I’m finishing Lavie Tidhar’s BY FORCE ALONE, which is like a New Weird Britain take on Arthurian mythos with additional crime-family drama. It is knowing about the legend of Arthur, and knowing about the uses that legend, and the Matter of Britain in general, are put to. It pokes at other adaptations – the opening section can be read as a miserable low-key take on EXCALIBUR, the middle section as a read on that recent King Arthur movie that was set in the somewhat ahistorical Londinium. In this sequence, the political gag of the sword Excalibur Lavie invents is greatly amusing. He even nods to THE SWORD IN THE STONE Disney film. There’s some great wordplay: for example, as the Unseelie Court of fairy legend becomes the Unseemly Court.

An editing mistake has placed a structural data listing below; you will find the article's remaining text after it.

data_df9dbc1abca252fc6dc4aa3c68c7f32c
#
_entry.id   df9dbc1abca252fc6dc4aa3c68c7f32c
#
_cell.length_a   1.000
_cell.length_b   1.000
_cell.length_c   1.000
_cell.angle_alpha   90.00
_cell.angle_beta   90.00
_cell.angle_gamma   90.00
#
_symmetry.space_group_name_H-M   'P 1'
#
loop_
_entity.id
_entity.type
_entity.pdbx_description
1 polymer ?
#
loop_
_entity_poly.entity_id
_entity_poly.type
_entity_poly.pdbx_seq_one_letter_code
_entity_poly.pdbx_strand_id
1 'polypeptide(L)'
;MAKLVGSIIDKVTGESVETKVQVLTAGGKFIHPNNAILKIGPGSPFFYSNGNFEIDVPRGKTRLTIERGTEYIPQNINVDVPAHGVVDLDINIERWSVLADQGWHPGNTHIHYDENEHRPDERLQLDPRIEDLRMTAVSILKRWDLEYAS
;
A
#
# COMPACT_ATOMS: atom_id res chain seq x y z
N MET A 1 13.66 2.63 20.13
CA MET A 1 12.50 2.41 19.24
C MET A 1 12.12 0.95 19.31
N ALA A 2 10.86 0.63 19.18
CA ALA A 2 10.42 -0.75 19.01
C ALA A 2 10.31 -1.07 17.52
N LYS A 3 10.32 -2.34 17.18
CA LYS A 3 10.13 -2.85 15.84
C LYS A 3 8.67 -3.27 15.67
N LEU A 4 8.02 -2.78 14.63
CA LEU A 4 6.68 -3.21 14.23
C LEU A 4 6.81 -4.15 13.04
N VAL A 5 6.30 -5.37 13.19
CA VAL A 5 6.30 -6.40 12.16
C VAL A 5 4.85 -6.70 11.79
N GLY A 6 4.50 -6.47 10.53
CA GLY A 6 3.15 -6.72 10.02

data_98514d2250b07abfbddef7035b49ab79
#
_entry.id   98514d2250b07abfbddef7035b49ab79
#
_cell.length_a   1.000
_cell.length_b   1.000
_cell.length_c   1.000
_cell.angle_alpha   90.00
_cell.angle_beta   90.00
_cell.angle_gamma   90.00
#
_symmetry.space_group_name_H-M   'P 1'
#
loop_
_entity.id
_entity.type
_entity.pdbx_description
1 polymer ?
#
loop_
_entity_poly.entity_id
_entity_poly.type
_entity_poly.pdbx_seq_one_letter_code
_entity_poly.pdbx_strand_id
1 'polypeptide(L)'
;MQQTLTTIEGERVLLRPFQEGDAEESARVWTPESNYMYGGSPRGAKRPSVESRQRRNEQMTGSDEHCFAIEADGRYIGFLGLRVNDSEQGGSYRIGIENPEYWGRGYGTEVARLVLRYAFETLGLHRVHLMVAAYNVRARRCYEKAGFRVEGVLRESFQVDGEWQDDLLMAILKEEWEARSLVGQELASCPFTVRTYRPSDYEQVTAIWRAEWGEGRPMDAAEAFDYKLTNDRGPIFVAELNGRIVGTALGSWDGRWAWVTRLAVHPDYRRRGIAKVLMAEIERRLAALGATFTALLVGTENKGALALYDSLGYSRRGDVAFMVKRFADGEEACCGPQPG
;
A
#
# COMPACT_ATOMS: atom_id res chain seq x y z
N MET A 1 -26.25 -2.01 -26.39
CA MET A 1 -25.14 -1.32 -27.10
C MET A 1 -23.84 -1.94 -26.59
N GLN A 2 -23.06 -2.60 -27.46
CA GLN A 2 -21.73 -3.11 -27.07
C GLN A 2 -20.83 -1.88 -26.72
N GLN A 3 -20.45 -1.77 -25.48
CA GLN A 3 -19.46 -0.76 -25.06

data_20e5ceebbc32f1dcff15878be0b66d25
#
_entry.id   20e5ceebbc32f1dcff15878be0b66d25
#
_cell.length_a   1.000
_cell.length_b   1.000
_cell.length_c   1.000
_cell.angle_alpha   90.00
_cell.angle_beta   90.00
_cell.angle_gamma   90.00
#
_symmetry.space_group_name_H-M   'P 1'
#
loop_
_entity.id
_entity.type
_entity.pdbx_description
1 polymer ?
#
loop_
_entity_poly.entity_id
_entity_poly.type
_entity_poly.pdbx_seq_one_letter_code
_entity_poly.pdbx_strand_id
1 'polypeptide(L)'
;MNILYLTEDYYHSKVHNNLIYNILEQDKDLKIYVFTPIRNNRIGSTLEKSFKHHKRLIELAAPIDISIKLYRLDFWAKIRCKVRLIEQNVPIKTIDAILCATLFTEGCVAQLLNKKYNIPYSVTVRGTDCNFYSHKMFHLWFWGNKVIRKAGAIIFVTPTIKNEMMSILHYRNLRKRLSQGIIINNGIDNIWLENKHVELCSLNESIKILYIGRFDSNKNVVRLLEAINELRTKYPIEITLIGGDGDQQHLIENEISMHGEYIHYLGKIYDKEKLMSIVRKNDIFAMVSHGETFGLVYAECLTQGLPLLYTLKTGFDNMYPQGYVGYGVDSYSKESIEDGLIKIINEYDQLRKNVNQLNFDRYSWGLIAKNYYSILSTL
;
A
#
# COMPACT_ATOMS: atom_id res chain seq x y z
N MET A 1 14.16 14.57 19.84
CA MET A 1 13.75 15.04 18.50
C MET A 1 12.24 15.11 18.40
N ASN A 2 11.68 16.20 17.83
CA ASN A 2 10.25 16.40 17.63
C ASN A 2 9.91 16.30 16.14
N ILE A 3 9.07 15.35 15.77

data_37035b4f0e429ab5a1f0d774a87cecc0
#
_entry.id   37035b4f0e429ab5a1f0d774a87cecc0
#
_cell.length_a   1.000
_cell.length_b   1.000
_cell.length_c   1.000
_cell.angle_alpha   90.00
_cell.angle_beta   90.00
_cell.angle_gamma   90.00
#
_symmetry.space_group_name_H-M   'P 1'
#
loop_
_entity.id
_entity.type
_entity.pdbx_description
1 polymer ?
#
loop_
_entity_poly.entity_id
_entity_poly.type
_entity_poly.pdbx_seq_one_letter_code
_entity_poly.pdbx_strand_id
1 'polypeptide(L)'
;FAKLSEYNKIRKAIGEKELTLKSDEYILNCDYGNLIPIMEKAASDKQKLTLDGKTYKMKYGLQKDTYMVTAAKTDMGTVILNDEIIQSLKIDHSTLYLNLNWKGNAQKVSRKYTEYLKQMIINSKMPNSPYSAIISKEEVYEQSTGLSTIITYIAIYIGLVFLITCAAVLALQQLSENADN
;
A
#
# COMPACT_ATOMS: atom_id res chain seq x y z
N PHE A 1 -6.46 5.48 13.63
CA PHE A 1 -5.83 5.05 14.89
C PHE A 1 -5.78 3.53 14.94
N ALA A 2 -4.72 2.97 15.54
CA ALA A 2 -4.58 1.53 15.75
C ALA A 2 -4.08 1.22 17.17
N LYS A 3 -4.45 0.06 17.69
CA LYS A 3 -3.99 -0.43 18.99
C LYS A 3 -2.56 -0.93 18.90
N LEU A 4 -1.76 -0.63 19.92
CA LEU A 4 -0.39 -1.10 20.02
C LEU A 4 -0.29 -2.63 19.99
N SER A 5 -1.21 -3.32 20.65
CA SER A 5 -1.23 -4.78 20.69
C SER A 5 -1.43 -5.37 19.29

I once talked about a take on the Arthur story I read in some local small-press book from Cornwall about 35 years ago, which presents Merlin as the head priest of St Michael’s Mount, who convenes negotiations as what was once referred to as “a political wizard.” There’s some of that, too. It’s an immense remix of the myth, done with an extremely ruthless eye. Lavie is an extremely clever writer, and, for all the book’s genuine wit and humour, it is very very cold and it very much knows what business it is about. It is not to be fucked with.